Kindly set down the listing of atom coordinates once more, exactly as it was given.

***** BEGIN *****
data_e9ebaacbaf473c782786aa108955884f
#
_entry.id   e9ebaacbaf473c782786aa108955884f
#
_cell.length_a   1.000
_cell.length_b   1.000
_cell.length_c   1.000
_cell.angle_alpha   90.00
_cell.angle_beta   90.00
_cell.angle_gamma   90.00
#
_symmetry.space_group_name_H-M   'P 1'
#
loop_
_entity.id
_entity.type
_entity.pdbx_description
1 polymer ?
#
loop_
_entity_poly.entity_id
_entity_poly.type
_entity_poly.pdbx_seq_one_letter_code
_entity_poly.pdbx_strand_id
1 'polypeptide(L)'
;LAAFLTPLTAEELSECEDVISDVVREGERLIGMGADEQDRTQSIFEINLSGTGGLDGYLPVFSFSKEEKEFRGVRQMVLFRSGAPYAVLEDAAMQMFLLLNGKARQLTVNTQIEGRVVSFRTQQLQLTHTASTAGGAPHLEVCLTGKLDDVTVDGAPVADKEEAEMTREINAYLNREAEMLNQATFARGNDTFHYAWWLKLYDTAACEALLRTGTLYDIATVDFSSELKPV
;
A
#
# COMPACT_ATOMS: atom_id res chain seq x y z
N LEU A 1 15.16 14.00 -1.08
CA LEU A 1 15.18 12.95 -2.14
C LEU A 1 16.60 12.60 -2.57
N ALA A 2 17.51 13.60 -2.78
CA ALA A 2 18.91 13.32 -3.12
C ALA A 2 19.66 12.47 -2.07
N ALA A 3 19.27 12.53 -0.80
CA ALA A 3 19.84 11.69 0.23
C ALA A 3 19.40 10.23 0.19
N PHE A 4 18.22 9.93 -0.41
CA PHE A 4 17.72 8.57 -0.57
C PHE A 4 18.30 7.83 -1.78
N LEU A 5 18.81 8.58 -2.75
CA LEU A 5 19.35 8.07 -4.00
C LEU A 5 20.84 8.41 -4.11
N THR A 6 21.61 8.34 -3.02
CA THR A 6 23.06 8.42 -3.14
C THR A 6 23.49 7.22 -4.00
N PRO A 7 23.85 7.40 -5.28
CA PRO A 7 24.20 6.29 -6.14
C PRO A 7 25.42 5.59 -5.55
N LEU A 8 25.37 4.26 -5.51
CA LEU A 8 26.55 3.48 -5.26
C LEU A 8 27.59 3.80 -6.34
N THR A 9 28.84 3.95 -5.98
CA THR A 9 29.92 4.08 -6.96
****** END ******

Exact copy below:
data_e9ebaacbaf473c782786aa108955884f
#
_entry.id   e9ebaacbaf473c782786aa108955884f
#
_cell.length_a   1.000
_cell.length_b   1.000
_cell.length_c   1.000
_cell.angle_alpha   90.00
_cell.angle_beta   90.00
_cell.angle_gamma   90.00
#
_symmetry.space_group_name_H-M   'P 1'
#
loop_
_entity.id
_entity.type
_entity.pdbx_description
1 polymer ?
#
loop_
_entity_poly.entity_id
_entity_poly.type
_entity_poly.pdbx_seq_one_letter_code
_entity_poly.pdbx_strand_id
1 'polypeptide(L)'
;LAAFLTPLTAEELSECEDVISDVVREGERLIGMGADEQDRTQSIFEINLSGTGGLDGYLPVFSFSKEEKEFRGVRQMVLFRSGAPYAVLEDAAMQMFLLLNGKARQLTVNTQIEGRVVSFRTQQLQLTHTASTAGGAPHLEVCLTGKLDDVTVDGAPVADKEEAEMTREINAYLNREAEMLNQATFARGNDTFHYAWWLKLYDTAACEALLRTGTLYDIATVDFSSELKPV
;
A
#
# COMPACT_ATOMS: atom_id res chain seq x y z
N LEU A 1 15.16 14.00 -1.08
CA LEU A 1 15.18 12.95 -2.14
C LEU A 1 16.60 12.60 -2.57
N ALA A 2 17.51 13.60 -2.78
CA ALA A 2 18.91 13.32 -3.12
C ALA A 2 19.66 12.47 -2.07
N ALA A 3 19.27 12.53 -0.80
CA ALA A 3 19.84 11.69 0.23
C ALA A 3 19.40 10.23 0.19
N PHE A 4 18.22 9.93 -0.41
CA PHE A 4 17.72 8.57 -0.57
C PHE A 4 18.30 7.83 -1.78
N LEU A 5 18.81 8.58 -2.75
CA LEU A 5 19.35 8.07 -4.00
C LEU A 5 20.84 8.41 -4.11
N THR A 6 21.61 8.34 -3.02
CA THR A 6 23.06 8.42 -3.14
C THR A 6 23.49 7.22 -4.00
N PRO A 7 23.85 7.40 -5.28
CA PRO A 7 24.20 6.29 -6.14
C PRO A 7 25.42 5.59 -5.55
N LEU A 8 25.37 4.26 -5.51
CA LEU A 8 26.55 3.48 -5.26
C LEU A 8 27.59 3.80 -6.34
N THR A 9 28.84 3.95 -5.98
CA THR A 9 29.92 4.08 -6.96